So as not to complicate the discussion prematurely, I’ve not yet introduced a special citizen in the world of reference types: null. Recall that reference types refer to some data that lives somewhere in memory. Multiple variables of that reference type can refer to the same data simultaneously, causing aliasing. However, it’s equally valid for a variable of a reference type to refer to nothing. This is known as the null reference. Think of it as a special “value” every reference type has available, readily provided by the runtime. In C#, the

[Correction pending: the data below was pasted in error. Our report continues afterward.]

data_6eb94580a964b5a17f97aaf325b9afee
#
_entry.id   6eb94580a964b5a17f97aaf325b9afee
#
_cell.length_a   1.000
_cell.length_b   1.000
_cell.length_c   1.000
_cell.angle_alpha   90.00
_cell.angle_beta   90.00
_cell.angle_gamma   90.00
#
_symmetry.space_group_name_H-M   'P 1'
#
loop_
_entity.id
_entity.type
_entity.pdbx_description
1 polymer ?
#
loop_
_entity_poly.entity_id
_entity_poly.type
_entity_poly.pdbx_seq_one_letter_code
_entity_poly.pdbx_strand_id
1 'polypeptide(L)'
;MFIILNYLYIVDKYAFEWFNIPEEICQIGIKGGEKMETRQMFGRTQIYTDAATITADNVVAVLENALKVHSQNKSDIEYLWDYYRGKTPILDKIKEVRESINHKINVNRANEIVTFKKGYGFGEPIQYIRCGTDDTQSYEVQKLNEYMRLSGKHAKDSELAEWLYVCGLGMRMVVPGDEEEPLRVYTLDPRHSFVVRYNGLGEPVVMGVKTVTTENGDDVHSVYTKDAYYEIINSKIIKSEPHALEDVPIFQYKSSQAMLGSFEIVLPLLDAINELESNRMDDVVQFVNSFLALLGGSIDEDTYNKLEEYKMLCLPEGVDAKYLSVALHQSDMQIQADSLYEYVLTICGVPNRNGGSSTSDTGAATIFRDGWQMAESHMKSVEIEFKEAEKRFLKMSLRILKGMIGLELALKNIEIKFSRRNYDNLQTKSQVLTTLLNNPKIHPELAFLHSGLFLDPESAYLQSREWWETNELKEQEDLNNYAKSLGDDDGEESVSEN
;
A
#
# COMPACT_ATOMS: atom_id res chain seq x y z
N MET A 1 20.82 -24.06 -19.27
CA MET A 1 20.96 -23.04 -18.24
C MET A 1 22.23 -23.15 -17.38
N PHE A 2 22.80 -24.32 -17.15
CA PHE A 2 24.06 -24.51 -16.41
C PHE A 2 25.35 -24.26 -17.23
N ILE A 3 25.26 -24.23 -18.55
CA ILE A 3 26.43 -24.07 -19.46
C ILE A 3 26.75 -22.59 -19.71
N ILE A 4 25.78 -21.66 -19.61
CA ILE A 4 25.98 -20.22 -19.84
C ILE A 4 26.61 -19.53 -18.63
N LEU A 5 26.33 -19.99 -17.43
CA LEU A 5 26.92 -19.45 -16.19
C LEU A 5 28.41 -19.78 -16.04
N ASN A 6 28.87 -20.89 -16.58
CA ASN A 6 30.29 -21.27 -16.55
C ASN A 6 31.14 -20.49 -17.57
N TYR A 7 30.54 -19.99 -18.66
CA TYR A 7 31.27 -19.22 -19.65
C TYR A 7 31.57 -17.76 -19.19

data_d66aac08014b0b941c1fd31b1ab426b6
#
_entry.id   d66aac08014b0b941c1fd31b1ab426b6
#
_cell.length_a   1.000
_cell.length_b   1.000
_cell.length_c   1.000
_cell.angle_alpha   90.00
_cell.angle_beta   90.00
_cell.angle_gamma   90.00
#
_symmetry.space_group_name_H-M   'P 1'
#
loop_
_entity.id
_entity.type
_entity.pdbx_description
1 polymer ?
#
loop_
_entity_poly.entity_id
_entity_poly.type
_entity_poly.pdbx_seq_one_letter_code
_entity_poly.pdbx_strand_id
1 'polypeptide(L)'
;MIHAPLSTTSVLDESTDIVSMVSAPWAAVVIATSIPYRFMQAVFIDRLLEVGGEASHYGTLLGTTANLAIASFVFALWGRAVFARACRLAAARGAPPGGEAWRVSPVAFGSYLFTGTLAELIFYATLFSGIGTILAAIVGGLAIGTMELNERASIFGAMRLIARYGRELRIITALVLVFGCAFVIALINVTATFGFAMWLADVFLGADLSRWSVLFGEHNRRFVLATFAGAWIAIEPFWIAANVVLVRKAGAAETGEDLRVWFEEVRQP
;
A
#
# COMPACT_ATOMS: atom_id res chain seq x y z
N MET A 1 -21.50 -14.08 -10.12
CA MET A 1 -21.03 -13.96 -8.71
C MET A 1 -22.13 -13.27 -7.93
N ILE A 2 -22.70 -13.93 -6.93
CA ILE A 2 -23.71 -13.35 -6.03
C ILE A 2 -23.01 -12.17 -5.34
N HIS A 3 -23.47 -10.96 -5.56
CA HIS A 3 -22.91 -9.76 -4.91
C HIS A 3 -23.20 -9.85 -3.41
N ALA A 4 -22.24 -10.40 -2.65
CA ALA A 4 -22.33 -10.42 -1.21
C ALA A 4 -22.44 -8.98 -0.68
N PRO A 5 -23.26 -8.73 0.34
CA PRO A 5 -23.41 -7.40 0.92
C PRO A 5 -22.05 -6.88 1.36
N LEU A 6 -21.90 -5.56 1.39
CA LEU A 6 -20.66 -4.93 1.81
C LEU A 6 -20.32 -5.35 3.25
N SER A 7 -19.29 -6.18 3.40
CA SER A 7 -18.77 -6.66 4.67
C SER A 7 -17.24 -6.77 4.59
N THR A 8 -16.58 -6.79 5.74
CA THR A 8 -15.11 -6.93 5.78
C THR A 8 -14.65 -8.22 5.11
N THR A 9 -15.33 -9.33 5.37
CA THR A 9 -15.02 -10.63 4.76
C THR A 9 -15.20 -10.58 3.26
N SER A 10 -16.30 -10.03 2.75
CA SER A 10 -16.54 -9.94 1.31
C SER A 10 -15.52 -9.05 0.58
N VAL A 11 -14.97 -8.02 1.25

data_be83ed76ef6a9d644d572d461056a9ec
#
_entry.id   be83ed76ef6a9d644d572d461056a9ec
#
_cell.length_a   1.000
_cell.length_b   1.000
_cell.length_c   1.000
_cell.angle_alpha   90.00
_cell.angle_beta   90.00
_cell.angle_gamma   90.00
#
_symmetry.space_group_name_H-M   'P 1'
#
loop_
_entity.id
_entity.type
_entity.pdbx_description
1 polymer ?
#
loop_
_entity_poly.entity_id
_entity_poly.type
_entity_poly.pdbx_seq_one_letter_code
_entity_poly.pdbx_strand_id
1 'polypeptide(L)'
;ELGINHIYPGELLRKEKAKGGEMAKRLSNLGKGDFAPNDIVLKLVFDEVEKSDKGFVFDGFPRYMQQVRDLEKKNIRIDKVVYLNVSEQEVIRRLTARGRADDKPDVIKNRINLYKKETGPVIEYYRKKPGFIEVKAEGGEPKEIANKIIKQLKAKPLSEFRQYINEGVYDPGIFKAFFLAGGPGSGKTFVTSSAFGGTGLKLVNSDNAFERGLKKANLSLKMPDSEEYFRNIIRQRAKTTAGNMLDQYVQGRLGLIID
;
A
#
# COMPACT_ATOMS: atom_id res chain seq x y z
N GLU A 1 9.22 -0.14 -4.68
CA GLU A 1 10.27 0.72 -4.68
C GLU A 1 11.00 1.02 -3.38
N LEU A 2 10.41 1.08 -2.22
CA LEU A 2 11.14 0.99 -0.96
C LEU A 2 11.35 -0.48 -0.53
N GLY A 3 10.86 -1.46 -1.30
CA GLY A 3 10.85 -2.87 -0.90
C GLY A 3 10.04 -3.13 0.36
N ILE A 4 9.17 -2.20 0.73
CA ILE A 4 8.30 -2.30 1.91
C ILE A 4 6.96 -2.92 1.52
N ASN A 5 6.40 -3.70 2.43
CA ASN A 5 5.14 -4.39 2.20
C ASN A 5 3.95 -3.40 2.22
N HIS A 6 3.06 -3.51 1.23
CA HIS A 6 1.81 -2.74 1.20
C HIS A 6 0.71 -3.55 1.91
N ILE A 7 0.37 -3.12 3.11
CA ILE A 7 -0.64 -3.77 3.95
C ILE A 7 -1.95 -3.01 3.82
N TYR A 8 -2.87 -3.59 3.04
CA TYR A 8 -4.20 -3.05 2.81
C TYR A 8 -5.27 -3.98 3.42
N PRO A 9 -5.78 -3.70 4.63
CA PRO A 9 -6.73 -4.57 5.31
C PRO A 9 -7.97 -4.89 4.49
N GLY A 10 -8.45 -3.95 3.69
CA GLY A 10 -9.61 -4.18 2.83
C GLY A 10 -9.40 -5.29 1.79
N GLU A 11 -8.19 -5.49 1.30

null literal can be used to write down a null reference. For example:
string name = null;
null literal by and in itself doesn’t have a type. More specifically, it’s one of ...